Mods Iíve done is straight pipe exhaust and no cold air intake sensor as Iím running a cold air intake and didnít reinstall that sensor, and Iíve removed the thermostat to make the engine run cooler. I donít know the ͏o͏i͏l temp but I know it hasnít overheated and I checked the head temp at shut down at 210 with an infrared thermometer. I also installed a new water pump.
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Old 06-14-2018, 01:26 PM
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Believe oil cavitation, runaway oil temp due to insufficient cooling ability of cooling system as configured, and insufficient oil flow per unit per unit time may be to blame.

Oil temp increases with oil pressure. These cars do not have a dedicated oil cooler. I suspect that the cooling system cannot remove the additional heat from the oil efficiently enough. That's why the car does not appear to be overheating in the traditional sense. But if it is hot enough near the crank to thermally destroy a ckp, it's too hot.

The cavitation will cause bubbles in the oil, which seem to take the biggest toll on the connecting rod bearings which which will wear and eventually lead to a knock or a seize. I surmise that bad enough oil cavitation will actually lead to a situation where the oil pump is trying to pump foamed oil instead of liquid causing the oil pressure to drop. That obviously means oil starvation at various parts of the engine.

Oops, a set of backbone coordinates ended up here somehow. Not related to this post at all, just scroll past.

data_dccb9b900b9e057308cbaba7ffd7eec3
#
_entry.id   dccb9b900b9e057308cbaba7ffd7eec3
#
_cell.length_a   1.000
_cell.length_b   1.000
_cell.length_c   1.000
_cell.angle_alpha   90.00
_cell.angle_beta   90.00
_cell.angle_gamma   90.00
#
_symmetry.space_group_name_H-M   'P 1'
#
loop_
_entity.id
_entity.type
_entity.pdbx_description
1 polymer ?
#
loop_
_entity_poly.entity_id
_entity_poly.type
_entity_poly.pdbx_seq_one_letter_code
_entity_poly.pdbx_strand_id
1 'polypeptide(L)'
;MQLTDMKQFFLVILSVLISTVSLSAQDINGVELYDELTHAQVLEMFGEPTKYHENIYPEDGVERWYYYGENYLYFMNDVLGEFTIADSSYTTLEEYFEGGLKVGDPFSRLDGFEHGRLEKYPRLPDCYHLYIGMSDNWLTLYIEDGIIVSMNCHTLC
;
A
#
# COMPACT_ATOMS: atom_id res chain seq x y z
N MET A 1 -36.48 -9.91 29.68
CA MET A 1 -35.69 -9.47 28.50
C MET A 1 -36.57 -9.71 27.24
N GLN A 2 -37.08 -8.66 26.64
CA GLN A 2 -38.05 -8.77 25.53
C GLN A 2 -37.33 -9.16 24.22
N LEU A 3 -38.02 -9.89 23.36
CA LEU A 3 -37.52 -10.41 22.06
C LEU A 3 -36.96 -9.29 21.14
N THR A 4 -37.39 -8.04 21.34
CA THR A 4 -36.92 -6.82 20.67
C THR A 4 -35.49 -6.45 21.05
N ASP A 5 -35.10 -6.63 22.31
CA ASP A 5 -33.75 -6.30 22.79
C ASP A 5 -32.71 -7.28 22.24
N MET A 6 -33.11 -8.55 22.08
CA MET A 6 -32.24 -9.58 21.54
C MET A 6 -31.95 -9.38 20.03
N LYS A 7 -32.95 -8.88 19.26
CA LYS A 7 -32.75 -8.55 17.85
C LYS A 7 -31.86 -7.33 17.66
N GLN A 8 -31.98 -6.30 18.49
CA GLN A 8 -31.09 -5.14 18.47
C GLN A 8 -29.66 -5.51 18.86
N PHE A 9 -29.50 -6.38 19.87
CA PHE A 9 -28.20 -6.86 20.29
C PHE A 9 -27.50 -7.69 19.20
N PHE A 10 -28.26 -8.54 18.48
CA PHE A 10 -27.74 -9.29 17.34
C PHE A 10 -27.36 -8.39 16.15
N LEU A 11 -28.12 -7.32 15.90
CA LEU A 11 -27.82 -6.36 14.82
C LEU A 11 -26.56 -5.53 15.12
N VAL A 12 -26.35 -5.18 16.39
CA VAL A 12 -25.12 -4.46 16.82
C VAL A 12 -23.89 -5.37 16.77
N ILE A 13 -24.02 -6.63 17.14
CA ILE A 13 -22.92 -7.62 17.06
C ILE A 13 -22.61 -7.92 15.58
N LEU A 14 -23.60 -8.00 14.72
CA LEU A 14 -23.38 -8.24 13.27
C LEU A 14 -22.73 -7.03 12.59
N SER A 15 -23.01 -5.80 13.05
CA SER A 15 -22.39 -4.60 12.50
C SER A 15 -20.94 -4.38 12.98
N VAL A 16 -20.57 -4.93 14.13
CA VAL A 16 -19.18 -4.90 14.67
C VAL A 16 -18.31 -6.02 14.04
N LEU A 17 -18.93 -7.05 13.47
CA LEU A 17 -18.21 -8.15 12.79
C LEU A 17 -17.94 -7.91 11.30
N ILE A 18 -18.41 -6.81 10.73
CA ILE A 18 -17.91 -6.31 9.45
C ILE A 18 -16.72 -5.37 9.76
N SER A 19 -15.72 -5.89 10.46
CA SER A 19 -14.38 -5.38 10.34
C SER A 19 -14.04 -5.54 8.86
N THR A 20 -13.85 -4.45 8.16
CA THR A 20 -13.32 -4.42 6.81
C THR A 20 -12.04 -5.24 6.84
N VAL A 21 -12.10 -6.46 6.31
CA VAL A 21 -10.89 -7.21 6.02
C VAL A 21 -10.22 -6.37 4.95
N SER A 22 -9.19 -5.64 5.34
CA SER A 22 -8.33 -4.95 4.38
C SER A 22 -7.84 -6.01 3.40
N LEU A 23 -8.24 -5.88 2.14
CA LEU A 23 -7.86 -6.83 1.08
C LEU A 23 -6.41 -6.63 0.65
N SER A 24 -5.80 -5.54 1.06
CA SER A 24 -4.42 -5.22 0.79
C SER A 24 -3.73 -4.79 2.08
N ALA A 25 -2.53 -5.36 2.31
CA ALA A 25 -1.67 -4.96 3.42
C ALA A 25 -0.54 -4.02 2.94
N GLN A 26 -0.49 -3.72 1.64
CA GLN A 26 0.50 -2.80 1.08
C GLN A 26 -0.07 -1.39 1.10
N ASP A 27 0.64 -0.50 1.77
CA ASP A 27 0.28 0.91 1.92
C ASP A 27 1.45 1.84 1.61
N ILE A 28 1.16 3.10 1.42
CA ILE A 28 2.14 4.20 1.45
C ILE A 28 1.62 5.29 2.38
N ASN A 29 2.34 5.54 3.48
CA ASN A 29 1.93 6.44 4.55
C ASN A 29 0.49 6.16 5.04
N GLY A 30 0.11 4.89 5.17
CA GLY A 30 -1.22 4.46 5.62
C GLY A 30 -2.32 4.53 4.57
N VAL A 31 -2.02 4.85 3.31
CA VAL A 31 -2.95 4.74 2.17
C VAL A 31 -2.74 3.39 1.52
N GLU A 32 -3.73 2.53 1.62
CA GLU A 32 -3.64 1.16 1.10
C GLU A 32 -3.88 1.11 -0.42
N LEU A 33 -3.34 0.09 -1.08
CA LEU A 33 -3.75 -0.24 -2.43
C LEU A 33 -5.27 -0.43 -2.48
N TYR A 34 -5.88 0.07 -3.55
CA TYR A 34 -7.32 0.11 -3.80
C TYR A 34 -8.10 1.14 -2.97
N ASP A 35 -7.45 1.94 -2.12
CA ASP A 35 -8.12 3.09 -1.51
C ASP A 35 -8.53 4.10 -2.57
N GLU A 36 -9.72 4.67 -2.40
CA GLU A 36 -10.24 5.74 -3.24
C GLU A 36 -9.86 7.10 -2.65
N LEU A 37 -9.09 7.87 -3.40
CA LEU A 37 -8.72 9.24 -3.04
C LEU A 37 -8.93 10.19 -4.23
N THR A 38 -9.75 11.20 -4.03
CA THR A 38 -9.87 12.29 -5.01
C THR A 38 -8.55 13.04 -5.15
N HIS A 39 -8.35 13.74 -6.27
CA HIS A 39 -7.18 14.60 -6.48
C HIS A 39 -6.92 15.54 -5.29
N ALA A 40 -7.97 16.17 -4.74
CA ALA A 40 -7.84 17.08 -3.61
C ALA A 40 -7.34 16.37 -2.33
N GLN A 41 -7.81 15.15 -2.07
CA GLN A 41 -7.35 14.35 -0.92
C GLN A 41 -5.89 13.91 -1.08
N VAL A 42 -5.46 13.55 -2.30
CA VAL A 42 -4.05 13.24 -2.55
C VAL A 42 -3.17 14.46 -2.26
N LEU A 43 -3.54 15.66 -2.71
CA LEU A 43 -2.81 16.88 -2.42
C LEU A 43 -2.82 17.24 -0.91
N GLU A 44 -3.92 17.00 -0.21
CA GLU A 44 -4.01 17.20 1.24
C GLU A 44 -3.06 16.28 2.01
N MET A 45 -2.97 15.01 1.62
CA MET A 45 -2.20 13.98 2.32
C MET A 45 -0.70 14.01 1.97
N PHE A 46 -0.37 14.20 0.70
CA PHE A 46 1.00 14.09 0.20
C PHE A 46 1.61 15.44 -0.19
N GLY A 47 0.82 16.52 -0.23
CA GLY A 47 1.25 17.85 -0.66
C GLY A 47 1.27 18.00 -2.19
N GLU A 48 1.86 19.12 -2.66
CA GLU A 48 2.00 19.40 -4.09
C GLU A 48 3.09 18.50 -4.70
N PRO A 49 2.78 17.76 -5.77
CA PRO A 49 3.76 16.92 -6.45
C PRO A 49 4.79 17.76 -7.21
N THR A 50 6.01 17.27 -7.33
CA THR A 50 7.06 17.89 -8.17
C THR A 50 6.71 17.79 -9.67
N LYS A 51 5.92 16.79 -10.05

A dead CKP in an S car means no spark and no fuel, and therefore a shutdown. An overheated ckp may recover to the proper resistance to send the signal of pulses that the PCM expects. Thus if you wait and let the car cool down, it may start and run again. If the coils in the ckp are melted, it will obviously never run. Don't know how long it takes the oil bubbles to disappear if they do.

Cavitation minimizing high volume oil pumps are out there even for s cars. I'm sure external oil coolers exist as well. I'm not sure how stock stock has to be for your racing but neither an oil pump change nor an oil cooler change are performance enhancements.

The heat may also be breaking down the oil itself. You'd have to pull some after one of these events and do a first-order visual comparison to new oil at a minimum.